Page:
Baby Names – Rhyming Twin Baby Names

Baby Names
Rhyming Twin Baby Names
the fun of naming twins

“We did not want rhyming names or names that all started with the same letter,” says the Arizona mom. “My husband and I are both ‘Chris,’ and there is nothing worse than having to ask over and over and over again, ‘male or female?’ Although we did joke in our Lamaze class that we were going to name our kids Chris and Chris. You should have heard the silence!” The Lawcocks eventually went with the names Max and Samantha for their boy/girl twins.

It’s often a good idea to choose names that are similar and harmonious in style and feel.

Choosing names for multiples can be twice – or more than twice – as much work as choosing a name for a singleton. But it also can be twice as much fun.

Naming Trends

Sally Phillips from southern Illinois is an adult twin. When Phillips and her sister, Suzanne, were born, her grandfather jokingly suggested that the girls be named Milly and Lilly. “This didn’t go over well with my mother, since our last name was Pond!” says Phillips. “So much for rhyming our names.”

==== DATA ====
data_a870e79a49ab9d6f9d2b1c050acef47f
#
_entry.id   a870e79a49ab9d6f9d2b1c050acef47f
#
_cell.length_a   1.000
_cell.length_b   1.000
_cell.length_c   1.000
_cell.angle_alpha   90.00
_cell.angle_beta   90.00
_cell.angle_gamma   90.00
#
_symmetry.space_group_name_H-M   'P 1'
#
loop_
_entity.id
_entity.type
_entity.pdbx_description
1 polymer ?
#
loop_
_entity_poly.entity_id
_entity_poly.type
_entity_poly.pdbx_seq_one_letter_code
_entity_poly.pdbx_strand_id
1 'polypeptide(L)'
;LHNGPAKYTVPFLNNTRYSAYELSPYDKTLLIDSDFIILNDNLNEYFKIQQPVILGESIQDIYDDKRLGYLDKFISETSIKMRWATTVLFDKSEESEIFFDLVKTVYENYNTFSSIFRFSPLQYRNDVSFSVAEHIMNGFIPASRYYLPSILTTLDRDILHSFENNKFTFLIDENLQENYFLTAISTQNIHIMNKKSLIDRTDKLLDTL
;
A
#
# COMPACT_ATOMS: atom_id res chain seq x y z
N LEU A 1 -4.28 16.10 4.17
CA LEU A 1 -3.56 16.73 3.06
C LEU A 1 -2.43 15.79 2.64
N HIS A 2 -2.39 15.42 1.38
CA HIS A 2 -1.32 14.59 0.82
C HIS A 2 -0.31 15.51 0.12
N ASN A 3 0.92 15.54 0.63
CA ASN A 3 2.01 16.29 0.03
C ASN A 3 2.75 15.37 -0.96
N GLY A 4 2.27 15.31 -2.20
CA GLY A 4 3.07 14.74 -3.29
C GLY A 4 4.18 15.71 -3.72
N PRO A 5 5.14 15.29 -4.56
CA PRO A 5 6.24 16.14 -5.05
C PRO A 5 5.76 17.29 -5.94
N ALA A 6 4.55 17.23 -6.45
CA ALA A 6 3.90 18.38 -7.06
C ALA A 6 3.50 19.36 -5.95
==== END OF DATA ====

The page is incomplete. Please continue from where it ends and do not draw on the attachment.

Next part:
While Phillips and her sister missed out on the rhyming names, they do have the same first initial – a trend that has long been well-loved among parents of multiples and one that remains popular today.”Of the 15 top twin pairings last year, 13 of them began with the same initial, the most popular being Jacob and Joshua, Matthew and Michael, Daniel and David, Ethan and Evan and Taylor and Tyler,” says Linda Rosenkrantz, co-author of Beyond Jennifer & Jason, Madison & Montana (St. Martin’s, 2006). “No matter how much experts advise individualizing twins and encouraging independent identities, I think the majority of parents [of multiples] will continue to give them matching names, just as they persist in dressing them in matching outfits.”